Stealing food off the kitchen counter, also called counter-surfing, is a common problem for dog owners. Large dog breeds may place their snouts or front paws on the counter for a forbidden snack, but any dog can indulge. Some small-breed dogs can even jump from the floor straight onto the countertop!
You may be reinforcing this annoying (and dangerous) behavior by accident if you leave food or crumbs on the counter and forget that their dogs can get to it. But you can train your dog to stop counter-surfing.
Be Proactive About Counter-Surfing
The best way to stop counter-surfing is to prevent it from happening in the first place. If your dog never finds food on the counter, they will never think of it as a source of food and won’t bother looking there. Unfortunately, even small amounts of forgotten food can cause your dog to develop a bad habit. With puppies and adolescent dogs, it’s essential to be vigilant. Once they discover a “self-rewarding” act, they’ll continue to do it. A behavior is self-rewarding if, when dogs do the behavior, they’ll reward themselves with what they find, which is, in this case, food.
Be proactive about how you prep and store food in your kitchen. Set up your dog for success by avoiding situations where they might be tempted to take anything from the counter. Instead of leaving out food, store it in airtight containers in cabinets or refrigerators. If you’re cooking, try to avoid putting food near the edge of the counter. If you consistently keep food off the counter, your dog won’t find something to eat even if they do pop up to look.
Suppose you have a dog who has already figured out that counter-surfing has tasty benefits. In that case, managing their access to counters and other surfaces like tables is essential. The more they practice the habit, the harder it will be to break. But more importantly, counter-surfing is more than just annoying. It can be dangerous, too.
Most humans eat things that, while delicious for people, are toxic or harmful foods for dogs, such as grapes or garlic. Dogs who regularly steal food from the counter are at greater risk of consuming something that could harm them. Baby gates for dogs are handy for keeping your dog out of the kitchen and away from food. And teaching strong “leave it” and “drop it” cues can help if your dog gets a hold of something they shouldn’t have.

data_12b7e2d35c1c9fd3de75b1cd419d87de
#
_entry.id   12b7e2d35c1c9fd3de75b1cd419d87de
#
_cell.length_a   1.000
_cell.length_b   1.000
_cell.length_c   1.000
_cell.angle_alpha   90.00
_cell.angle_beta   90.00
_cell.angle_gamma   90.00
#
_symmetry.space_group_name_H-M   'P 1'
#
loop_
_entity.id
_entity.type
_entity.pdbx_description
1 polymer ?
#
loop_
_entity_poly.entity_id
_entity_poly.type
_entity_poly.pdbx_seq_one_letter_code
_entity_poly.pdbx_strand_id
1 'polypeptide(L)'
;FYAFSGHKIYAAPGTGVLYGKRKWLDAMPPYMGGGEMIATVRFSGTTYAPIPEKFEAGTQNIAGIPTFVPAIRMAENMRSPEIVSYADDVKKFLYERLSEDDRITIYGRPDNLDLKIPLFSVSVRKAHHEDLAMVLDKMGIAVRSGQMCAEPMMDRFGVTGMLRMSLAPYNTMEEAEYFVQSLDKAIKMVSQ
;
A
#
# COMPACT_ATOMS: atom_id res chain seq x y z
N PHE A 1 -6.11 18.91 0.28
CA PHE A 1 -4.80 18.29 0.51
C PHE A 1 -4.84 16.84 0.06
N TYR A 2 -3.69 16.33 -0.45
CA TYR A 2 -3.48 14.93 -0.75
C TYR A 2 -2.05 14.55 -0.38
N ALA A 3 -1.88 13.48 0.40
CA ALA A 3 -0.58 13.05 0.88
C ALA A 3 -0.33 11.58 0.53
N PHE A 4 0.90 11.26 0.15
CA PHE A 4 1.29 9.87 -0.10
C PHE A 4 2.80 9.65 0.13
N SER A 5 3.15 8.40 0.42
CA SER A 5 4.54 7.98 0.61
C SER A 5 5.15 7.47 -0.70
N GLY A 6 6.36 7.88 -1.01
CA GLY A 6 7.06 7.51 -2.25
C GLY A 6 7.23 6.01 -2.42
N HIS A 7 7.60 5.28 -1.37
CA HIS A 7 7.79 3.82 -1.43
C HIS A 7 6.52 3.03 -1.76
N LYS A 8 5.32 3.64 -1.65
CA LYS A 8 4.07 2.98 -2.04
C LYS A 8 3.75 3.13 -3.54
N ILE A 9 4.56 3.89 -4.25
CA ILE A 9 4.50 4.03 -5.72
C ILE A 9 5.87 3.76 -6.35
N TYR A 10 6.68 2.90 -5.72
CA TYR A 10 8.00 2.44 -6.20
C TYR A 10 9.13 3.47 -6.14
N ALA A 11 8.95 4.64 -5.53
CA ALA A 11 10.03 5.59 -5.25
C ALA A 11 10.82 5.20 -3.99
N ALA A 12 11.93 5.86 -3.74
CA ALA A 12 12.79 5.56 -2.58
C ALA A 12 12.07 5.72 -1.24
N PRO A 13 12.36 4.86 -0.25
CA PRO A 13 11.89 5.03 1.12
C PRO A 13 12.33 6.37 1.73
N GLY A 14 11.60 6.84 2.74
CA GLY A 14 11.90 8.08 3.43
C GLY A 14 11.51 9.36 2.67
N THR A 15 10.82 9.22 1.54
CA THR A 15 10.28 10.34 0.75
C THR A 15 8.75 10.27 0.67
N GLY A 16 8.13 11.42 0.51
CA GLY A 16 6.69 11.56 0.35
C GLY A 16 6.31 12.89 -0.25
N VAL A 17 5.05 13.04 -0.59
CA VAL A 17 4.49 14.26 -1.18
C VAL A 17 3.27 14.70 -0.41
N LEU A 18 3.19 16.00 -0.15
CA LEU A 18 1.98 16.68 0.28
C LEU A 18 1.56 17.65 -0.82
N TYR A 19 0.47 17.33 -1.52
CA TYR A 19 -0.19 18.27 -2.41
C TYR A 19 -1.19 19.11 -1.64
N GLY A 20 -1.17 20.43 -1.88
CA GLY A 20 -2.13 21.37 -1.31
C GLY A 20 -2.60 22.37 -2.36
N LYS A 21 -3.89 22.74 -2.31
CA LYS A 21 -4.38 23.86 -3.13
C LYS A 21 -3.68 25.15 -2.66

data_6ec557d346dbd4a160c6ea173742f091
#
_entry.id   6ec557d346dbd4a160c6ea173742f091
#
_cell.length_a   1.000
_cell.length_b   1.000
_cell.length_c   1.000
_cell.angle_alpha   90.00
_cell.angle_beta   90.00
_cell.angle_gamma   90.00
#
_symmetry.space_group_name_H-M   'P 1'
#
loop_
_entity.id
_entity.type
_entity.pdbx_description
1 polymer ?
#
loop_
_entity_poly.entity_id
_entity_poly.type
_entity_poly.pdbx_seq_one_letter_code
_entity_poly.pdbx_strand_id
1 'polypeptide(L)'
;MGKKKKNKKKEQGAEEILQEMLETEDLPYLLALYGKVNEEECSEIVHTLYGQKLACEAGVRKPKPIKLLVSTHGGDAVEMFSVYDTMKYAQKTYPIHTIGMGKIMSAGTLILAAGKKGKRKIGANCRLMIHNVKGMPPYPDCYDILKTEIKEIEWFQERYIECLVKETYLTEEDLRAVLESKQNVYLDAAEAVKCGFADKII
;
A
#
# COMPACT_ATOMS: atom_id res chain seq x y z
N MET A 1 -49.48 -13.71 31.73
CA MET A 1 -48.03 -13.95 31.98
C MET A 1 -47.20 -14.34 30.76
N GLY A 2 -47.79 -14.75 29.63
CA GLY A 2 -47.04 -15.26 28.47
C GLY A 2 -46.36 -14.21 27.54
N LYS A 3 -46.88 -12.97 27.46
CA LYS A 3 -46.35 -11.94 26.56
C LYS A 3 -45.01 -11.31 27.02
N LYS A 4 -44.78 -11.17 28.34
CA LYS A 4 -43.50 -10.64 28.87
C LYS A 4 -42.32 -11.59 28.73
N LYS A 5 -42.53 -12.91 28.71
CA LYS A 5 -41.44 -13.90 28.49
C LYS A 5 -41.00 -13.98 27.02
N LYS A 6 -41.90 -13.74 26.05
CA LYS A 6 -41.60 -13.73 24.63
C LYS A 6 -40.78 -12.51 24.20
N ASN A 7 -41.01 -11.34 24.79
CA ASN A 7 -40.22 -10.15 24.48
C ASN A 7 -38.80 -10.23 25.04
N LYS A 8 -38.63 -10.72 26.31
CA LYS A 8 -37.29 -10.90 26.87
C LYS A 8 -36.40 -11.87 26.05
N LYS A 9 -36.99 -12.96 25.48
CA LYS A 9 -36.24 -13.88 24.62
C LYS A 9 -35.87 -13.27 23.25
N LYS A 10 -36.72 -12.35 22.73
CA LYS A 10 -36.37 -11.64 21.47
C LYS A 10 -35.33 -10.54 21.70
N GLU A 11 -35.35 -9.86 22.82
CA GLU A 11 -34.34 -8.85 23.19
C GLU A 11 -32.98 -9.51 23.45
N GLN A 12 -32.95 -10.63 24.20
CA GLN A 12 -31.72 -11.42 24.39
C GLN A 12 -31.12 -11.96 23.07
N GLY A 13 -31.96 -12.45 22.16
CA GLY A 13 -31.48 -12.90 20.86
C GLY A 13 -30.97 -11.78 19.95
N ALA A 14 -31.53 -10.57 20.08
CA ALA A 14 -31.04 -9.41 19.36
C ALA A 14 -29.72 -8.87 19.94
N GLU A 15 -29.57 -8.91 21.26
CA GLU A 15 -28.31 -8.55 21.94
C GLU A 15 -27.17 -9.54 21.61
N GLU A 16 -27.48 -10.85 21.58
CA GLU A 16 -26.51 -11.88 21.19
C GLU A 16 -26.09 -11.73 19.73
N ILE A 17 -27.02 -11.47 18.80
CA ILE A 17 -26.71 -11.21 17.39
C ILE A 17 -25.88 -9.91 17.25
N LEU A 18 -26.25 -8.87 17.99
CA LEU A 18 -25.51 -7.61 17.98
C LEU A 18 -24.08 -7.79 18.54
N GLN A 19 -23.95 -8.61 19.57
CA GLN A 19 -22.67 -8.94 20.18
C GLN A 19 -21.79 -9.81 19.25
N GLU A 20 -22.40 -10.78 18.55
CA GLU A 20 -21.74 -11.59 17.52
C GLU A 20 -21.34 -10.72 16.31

Teach Alternative Behaviors
Because food will always be a temptation, teaching your dog an alternative behavior to counter-surfing is helpful. Instead of scolding them, reward your dog for displaying different, favorable behaviors. For example, counter-surfing is especially enticing for dogs while you’re preparing meals. During this time, give your dog something else to do or somewhere else to be. This will prevent them from becoming fixated on the counter and any goodies.
An easy way to encourage an alternative behavior is to give your dog a food-stuffed toy or a dog-safe chew in another area of your home. You can also use a slow-release toy filled with kibble for your dog’s next meal. Give your dog the toy or chew behind a baby gate in another area of your home. Providing your dog with something that keeps them busy in another room will not only distract them. It will also teach them that if they stay out of the kitchen, they’ll get fun and exciting rewards.
Another option for an alternative behavior is to teach your dog to go to their place. This is a specific space where you want your dog to be while you have food out on the counter. Your dog’s “place” could be a crate or bed in or near your kitchen. Start by teaching your dog to go to their place without any distractions present, such as food on the counter.
Initially, divert any attention your dog pays to the counter to their bed. Place your dog’s reward on the bed to build a positive association between the two in your dog’s mind. Then shape your dog’s behavior by rewarding more and more interaction with the bed. For example, your dog might touch their nose to the bed or place a paw on it. It won’t be long before they understand that the bed brings good things, and they will be drawn to it like a magnet.
Continue to shape their behavior so they will lie down on the bed until you release them. Then you can add the three Ds of dog training: duration, distance, and distraction. When your dog has mastered all three, you’ll be ready to send them to their place while you’re cooking. And remember to toss a few treats on the bed while you cook to thank your dog for their good behavior.
Counter-surfing can be a challenging behavior to change. To stop this habit, you need to be consistent in your approach. Any mistakes or forgotten food will set you back in your training program.
Make sure the entire household is on board with management and prevention. If you remove all temptation and never allow your dog to eat off the counter, it will be far easier to teach them new behavior patterns and eventually eliminate counter-surfing altogether.